Making Tax Digital for income tax self-assessment may still be 18 months away, but if you are self-employed or a landlord, it is time to get ready for digital record keeping, ahead of the deadline.
MTD ITSA (as it’s known) is set to begin on 6 April 2023, and it looks like businesses will need to enter the new regime from the first accounting period commencing on or after 1 April 2023; the proposed basis period rules deem an accounting period ending on 31 March as ending on 5 April.
More than four million taxpayers are set to start MTD ITSA from 6 April 2023, and the current timetable has met fierce opposition. The limited nature of the pilot scheme has not helped.
How MTD ITSA will work
MTD ITSA will initially apply to the self-employed and landlords with total annual turnover exceeding £10,000. There is no exclusion if you have, say, £6,000 of trading income and £6,000 of rental income.
If you are thinking of moving to a software package, be warned there are currently only seven providers of suitable software. HMRC has issued guidance on MTD ITSA and of course we’re here to help.
After playing a crucial part in managing the impact of Covid-19, the Coronavirus Job Retention Scheme (CJRS) is set to end on 30 September. Although some business sectors, such as hospitality, are currently seeing severe staff shortages, other employers may struggle when furlough is phased out.
For September, the CJRS only covers 60% of an employee’s wages, up to a cap of £1,875, with the employer having to top this up to at least 80%. All claims must be made by 14 October.
If you find you do need to restructure your staffing levels, any furloughed staff who are to be made redundant have the same legal rights as any other employees. So any decisions need to be mindful of unlawful discrimination or unfair dismissal.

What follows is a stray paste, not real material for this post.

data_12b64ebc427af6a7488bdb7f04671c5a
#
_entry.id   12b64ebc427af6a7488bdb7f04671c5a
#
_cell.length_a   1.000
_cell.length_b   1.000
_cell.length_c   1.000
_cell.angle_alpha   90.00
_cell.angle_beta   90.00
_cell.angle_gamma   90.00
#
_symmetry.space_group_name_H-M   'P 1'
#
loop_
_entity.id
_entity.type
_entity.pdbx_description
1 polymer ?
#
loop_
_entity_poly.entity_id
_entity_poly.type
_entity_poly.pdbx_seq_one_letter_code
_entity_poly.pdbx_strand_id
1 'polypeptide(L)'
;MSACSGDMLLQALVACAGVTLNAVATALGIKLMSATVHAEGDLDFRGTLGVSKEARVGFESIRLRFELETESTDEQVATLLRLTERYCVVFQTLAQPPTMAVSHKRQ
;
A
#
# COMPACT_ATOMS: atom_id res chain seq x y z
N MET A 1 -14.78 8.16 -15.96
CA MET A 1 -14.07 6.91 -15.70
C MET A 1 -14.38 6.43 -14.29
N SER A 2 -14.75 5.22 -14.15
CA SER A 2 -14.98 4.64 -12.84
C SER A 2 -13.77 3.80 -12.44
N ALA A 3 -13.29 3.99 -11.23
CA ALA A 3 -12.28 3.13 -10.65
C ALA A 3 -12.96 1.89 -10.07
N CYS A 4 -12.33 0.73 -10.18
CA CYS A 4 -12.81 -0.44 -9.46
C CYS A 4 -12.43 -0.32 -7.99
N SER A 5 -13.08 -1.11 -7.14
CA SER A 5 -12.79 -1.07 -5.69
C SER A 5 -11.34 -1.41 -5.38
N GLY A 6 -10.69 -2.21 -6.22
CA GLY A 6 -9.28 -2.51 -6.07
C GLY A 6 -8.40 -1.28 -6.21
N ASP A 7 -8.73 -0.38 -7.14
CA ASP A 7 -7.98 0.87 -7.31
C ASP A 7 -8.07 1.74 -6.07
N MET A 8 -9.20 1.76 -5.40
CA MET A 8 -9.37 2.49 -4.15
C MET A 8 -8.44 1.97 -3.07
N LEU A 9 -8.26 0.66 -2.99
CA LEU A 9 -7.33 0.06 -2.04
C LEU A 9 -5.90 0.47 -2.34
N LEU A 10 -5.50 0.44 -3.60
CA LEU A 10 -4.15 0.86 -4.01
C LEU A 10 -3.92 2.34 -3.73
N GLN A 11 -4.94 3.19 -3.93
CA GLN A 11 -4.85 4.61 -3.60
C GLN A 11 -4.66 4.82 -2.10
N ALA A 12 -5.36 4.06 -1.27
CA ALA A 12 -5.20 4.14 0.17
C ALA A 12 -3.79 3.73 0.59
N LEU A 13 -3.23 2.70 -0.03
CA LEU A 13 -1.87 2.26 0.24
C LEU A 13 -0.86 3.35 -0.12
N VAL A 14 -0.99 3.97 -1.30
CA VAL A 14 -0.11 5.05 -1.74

A business may select staff for redundancy based purely on the fact that they were the ones to be furloughed. The level of risk to this approach will depend on the reasons why staff were chosen for furlough, the selection process used to do this, and whether these were fair. Large groups of 20 or more redundancies will require collective as well as individual consultation.
There are a few alternatives to redundancies to consider:
Payments and support
If you do have to make employees redundant then they are entitled to statutory redundancy payment (after two years of employment) and untaken holiday pay. There may also be notice pay depending on circumstances.
the main form of support for most employees until they find alternative employment will be universal credit. This is a very different animal to furlough, and for many there will be a big drop in income.
This will certainly be the case for higher earners because universal credit doesn’t take account of previous income levels. Anyone with a high earning partner or significant savings may not be entitled to universal credit at all.
Guidance to making staff redundant can be found here.